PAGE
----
Shipyard bosses were “fairly and squarely” to blame for the calamitous delays and costs overruns at Ferguson Marine, it has been claimed.

Kevin Hobbs, chief executive of Caledonian Maritime Assets Ltd (CMAL) – the government body which placed the order for two new ferries at the yard – also said he was “desperately upset and desperately concerned” that they were still not ready.

An inquiry into the debacle by Holyrood’s Rural Economy and Connectivity Committee will begin hearing oral evidence next week.

Ferguson Marine shipyard, which was acquired by tycoon Jim McColl’s Clyde Blowers empire in 2014, was nationalised last year after collapsing into administration in the wake of the dispute.

At the weekend, Mr McColl – who blames CMAL – said he wanted to give evidence at the inquiry “and be questioned under oath, as everyone who gives testimony to it should”.

He also raised concerns that several former Ferguson Marine executives would not be able to take part in the probe as they had signed non-disclosure agreements (NDAs) with the Scottish Government.

The two CalMac ferries at the centre of the row are £100 million over budget and will now be around four years late.

In an interview with the BBC, Mr Hobbs dismissed previous claims by Mr McColl as “urban myths”. He said the dual-fuel ferries were not “prototypes” and rejected claims that CMAL had made “hundreds if not thousands” of design changes.

He said: “That simply did not happen.” Mr Hobbs also said Ferguson started building the ferries before the design stage was finished.

He said: “Very simply, the design was still going on when the steel cutting was happening and effectively the shipyard was designing the vessel and building the vessel at risk, and that was a fundamental flaw.”

Elsewhere, he told the BBC that a £66m compensation claim against CMAL by Ferguson last year was “basically a work of fiction”.

He added: “We refuted that in its entirety and in my career I have never, ever seen that happen before.” Mr McColl previously claimed the two CalMac ferries should be scrapped and started again.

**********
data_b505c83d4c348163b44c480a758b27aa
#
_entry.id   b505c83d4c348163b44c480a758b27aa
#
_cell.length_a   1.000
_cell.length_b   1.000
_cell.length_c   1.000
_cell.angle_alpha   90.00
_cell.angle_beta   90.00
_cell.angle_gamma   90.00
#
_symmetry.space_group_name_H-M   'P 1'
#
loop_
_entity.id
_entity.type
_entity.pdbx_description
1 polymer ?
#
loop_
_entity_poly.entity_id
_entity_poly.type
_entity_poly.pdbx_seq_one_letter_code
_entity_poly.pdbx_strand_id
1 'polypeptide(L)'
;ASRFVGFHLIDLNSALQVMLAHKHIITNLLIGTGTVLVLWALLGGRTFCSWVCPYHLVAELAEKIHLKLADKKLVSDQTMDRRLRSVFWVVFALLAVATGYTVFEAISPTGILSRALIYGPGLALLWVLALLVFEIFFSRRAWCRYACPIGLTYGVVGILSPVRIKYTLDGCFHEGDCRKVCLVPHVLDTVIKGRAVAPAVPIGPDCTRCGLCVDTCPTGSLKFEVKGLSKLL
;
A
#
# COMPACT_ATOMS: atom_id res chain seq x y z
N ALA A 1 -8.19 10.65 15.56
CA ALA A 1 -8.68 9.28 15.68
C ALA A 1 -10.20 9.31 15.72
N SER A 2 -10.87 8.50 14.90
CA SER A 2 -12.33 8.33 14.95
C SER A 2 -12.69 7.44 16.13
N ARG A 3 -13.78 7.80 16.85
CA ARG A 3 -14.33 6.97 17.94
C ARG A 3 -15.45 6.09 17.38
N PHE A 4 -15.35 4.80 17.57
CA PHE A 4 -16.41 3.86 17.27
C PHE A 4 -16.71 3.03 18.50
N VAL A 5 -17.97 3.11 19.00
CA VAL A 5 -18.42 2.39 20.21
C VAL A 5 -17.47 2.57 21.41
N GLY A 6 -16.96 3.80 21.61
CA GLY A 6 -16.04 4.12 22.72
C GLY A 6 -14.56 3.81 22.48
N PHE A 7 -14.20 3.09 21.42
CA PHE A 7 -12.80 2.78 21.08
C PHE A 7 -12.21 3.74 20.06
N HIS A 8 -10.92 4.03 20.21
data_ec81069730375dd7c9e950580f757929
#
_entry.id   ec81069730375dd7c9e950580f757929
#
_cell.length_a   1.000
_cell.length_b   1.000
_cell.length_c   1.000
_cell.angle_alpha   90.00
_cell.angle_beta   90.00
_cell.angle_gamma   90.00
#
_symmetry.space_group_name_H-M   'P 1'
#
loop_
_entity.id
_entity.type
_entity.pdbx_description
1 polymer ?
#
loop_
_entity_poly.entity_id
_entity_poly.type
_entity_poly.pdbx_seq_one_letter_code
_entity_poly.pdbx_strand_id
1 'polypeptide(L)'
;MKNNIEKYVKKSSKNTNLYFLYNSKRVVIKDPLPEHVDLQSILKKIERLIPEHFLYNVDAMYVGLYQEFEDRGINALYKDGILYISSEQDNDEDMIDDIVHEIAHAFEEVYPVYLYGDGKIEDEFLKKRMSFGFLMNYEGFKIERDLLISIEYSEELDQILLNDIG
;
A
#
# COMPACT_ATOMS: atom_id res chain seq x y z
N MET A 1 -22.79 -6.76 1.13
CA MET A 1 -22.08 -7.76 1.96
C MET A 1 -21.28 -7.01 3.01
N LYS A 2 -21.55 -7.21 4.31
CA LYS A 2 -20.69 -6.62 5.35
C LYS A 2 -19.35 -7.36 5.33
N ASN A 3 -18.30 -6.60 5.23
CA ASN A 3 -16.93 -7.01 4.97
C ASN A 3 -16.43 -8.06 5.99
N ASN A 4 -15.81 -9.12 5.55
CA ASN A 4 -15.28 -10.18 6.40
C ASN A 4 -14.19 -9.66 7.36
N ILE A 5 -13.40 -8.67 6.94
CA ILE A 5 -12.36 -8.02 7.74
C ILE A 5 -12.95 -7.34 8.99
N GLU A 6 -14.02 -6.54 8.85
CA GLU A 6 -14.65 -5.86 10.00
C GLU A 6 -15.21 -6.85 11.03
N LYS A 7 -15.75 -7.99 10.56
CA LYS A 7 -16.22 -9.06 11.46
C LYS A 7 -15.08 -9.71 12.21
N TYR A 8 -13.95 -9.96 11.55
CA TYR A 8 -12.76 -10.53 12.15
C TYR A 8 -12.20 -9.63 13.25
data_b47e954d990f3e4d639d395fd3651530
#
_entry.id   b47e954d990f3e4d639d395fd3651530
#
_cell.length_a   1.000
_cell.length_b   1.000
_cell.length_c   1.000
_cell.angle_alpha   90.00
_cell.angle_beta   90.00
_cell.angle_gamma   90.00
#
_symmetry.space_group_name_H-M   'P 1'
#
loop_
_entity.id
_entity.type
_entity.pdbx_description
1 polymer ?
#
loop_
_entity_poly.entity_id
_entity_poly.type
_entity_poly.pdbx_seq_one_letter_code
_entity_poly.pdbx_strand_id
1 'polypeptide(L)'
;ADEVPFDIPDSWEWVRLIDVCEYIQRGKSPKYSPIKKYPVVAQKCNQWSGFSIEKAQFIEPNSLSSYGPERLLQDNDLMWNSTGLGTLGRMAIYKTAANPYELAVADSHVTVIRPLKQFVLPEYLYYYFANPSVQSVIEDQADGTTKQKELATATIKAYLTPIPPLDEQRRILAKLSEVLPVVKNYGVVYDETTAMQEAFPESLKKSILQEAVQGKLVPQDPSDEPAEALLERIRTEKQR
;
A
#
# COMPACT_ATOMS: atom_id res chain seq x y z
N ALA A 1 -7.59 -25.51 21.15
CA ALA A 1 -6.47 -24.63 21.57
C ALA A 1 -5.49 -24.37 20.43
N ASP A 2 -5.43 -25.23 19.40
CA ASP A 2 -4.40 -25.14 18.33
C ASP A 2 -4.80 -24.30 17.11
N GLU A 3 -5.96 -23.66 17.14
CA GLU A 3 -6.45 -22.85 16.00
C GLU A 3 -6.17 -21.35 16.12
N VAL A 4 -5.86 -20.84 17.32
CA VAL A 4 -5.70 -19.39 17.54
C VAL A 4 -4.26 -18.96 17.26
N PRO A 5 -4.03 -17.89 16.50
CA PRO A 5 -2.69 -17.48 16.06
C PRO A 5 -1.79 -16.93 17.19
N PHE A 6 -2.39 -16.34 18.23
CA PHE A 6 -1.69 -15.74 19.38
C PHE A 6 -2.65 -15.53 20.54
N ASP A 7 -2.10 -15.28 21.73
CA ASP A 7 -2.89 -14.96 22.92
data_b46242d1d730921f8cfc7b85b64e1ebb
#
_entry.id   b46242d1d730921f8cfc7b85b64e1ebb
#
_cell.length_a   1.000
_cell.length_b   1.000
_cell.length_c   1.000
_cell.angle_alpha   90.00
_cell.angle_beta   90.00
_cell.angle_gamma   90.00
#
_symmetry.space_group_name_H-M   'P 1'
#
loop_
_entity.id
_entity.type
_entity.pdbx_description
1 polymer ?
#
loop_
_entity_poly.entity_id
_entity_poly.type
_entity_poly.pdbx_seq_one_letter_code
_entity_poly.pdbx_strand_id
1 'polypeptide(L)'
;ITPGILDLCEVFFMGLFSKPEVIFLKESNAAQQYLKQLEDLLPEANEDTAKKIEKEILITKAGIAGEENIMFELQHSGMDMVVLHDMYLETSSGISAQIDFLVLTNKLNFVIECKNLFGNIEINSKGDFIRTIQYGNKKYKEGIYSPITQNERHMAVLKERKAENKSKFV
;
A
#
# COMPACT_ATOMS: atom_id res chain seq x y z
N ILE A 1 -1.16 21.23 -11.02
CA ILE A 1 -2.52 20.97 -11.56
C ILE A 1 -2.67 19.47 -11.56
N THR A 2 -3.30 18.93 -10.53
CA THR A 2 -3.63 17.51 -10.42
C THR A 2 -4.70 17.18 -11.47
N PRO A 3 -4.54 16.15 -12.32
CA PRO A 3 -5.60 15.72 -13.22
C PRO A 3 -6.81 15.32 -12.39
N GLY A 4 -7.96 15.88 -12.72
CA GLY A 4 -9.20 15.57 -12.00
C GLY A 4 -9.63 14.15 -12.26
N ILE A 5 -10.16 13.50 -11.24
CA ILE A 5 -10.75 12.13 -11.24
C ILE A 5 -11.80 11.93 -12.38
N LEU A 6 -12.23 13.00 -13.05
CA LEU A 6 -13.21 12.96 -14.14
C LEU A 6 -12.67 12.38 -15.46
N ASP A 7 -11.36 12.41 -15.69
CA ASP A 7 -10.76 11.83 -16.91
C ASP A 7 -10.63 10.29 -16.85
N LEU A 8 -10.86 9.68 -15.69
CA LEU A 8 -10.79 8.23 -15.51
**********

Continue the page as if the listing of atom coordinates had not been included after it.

He said the ships would take longer to complete than the Scottish Government said, while costs could rise further.

He added: “You’d be better building from scratch and to a design that’s more suited to what’s needed. They could probably build three smaller vessels for less than £100m and it would give them more flexibility.”

Mr Hobbs dismissed this as “totally incorrect”. Finance Secretary Derek Mackay told MSPs in December that the final cost of sourcing the vessels from what is the last civilian shipyard on the Clyde would be around double the original “fixed price” contract of £97m.

He blamed “disastrous” mismanagement by the previous owners. There is now an 80 per cent chance the boats will be delivered in winter 2021 and autumn 2022 at the earliest, instead of mid-2018 as planned.

The first ship is destined for the Arran route, the second for Skye, Harris and North Uist.

A detailed report undertaken by the new management team at the yard previously said there had been a lack of project management on the contract, with no single person understanding it all. Basic design work remained incomplete after almost five years, with jobs done out of sequence, leading to “significant rework”.

Meanwhile, specification changes meant most of the pipework in an engine room had to be removed.

Storage of materials and stock-taking had also been inadequate, and it was unclear “whether sufficient stock exists to complete the project”. The two vessels had also been poorly cared for, with equipment damage and rainwater ingress.

The report concluded the total future cost of delivering the vessels would be between £110.3m and £114.3m. The Scottish Government has also written down £45m in loans to the yard, setting their value at “nil” in its accounts, taking the total potential overall cost to a quarter of a billion pounds.